Locum tenens work offers clinicians a way out of the petty squabbles, backstabbing, and Machiavellian machinations that color hospital politics. Yes, these things are present in practically every care facility, but the advantage of going locum is that you don’t have to care.
Let the full-time doctors, nurses, and staff do their best imitation of a 16th-century Italian court. Locum physicians have bigger priorities — namely, treating patients. Physicians interested in pursuing locum work shouldn’t let the idea of new hospital politics dissuade them. Locums isn’t a plunge into hospital politics — it’s an escape from them.
Hospital Politics Fuel Burnout
The 2016 Medscape Lifestyle Report offers a profound echo of other recent national surveys, as well as our own survey. They all strongly suggest that burnout among physicians nationwide has reached critical mass. Critical care, urology, and emergency medicine are the specialties with the highest percentages of burnout, all at 55 percent. These numbers are disturbing.
Perhaps what’s most surprising are the reasons. Respondents were asked to rate each cause on a scale of 1–7, with 1 representing little influence and 7 indicating significant sway.
An overload of bureaucratic tasks was by far the biggest cause of burnout, with a rating of 4.84. Spending too many hours at work wasn’t far behind, at 4.14. A bit further down were the causes that drive many clinicians to look for options outside of traditional care facilities: too many patient appointments (3.4), irritating colleagues or staff (2.97), and a difficult employer (2.83).
Unlike bureaucratic tasks, which are likely to remain level across facilities, burnout triggers such as burdensome appointments, an aggravating environment, and issues with employers can often be solved with a change of location.
Simply moving may not be enough, though. Many healthcare practitioners have found that the real solution lies in locum tenens.
How Locum Tenens Can Help
Locum tenens is catching on because it is a temporary arrangement during which clinicians can focus on doing what they do best: practice medicine. In recent years, locum tenens has shifted from a path for older providers in the twilight of their careers to one increasingly appealing to younger medical professionals.
Last year, Medscape reported that the percentage of locum clinicians aged 61 years or older fell from 45.1 percent in 2012 to 35.6 percent in 2014. The percentage of clinicians (including physician assistants and nurse practitioners) aged 40 years or younger, meanwhile, effectively doubled from 6.9 percent to 14 percent in the same time frame.
Calling locum tenens a youth movement may be a bit of an exaggeration, but not a total one. Consider the fact that the percentage of physicians choosing to enter locum tenens directly out of medical school also rose between 2012 and 2014, from 14.3 percent to 21 percent. Mid-career moves to locums are catching on as well, up to 54.7 percent of physicians in 2012.
What lies at the root of this movement? Career burnout obviously plays an important role for older physicians, whether they’re in the middle of their careers or are ready to wind down. But the amount of young clinicians choosing to go the locum route indicates burnout isn’t the only factor.
For more on the changing attitudes that have healthcare practitioners across all ages and career paths exploring locum tenens options, read our article about job uncertainty.
There’s No Need to Get Political
The benefits of being a locums provider are clearly appealing to those who have never had to deal with days crammed with overlapping appointments, or flawed hospital management, or contentious hospital politics. That may be the point. Younger physicians are looking to avoid these perils of traditional hospital work. Older physicians want to leave them behind.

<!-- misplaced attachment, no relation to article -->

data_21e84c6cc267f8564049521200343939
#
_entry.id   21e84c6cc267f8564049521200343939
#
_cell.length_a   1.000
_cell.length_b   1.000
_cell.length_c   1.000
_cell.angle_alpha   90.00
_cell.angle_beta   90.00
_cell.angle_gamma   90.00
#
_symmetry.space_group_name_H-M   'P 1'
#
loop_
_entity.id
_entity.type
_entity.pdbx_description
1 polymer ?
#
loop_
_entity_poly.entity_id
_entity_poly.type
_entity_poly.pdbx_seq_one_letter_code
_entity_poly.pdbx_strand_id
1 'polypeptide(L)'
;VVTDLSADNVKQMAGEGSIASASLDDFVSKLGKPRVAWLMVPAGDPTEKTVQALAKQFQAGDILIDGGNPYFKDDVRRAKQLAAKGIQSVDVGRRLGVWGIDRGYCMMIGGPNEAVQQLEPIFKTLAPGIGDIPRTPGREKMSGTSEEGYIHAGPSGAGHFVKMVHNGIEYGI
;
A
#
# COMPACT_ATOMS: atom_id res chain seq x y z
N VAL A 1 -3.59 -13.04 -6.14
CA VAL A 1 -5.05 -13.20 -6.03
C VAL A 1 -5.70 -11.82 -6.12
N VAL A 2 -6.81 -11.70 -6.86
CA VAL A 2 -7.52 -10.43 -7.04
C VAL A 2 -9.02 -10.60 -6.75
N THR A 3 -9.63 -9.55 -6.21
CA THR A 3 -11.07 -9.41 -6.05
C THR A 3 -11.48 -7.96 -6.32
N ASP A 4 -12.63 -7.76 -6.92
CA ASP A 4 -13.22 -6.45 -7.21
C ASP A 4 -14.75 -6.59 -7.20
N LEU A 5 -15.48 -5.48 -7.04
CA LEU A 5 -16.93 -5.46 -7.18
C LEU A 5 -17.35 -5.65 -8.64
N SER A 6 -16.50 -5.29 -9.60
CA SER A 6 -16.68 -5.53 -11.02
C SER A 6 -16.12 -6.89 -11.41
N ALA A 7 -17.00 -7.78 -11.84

Study after study shows that unofficial workplace socializing is one of the biggest professional distractions. Politics also drag down morale and push the notion of hospital loyalty out of consideration. That’s where locum tenens steps in.
By its very nature, locum tenens work allows physicians to ignore hospital politics. These are not permanent assignments. There’s no need to lay a groundwork for promotion, or to give serious thought to fellow clinicians’ personal agendas. Locums work offers diplomacy with an autonomous bent — practitioners are there to work well with their peers, but not join them. In fact, meeting new people was an oft-cited benefit in our recent provider survey.
Locums’ short-term scope (usually weeks or months) helps clinicians avoid gossip and workday arguments. Job performance is all that matters. Practitioners arrive to do a specific job for a specific length of time, and then depart for the next assignment. It’s easy to see why the profession holds such appeal for people of all ages.
“Many productive people don’t do well when jerked into full retirement, and I have the best of both worlds: steady, satisfying work, on my terms of time and intensity, predictable income, and freedom from government/insurance company machinations and hospital political intrigues,” Dr. Duane Gainsburg, a neurosurgeon, told Healio.com. “When at home, I have the freedom to not answer the phone, the certainty that the concert or nice restaurant meal or the weekend away won’t be interrupted.”
You’ve Earned It: Do What Makes You Happy
Locum tenens gives clinicians the chance to preserve their love of medicine — not to mention their own health, mental and physical — in a role that rewards their knowledge, talent, compassion, and ability to adapt quickly and effectively. There’s paid-for travel to enjoy, a lucrative salary, freedom and flexibility, and no responsibilities such as teaching or staff management.
Perhaps best of all, locums work offers an escape from the grind of hospital politics. Clinicians who want to emphasize on great care — and great care alone — will find it with locums.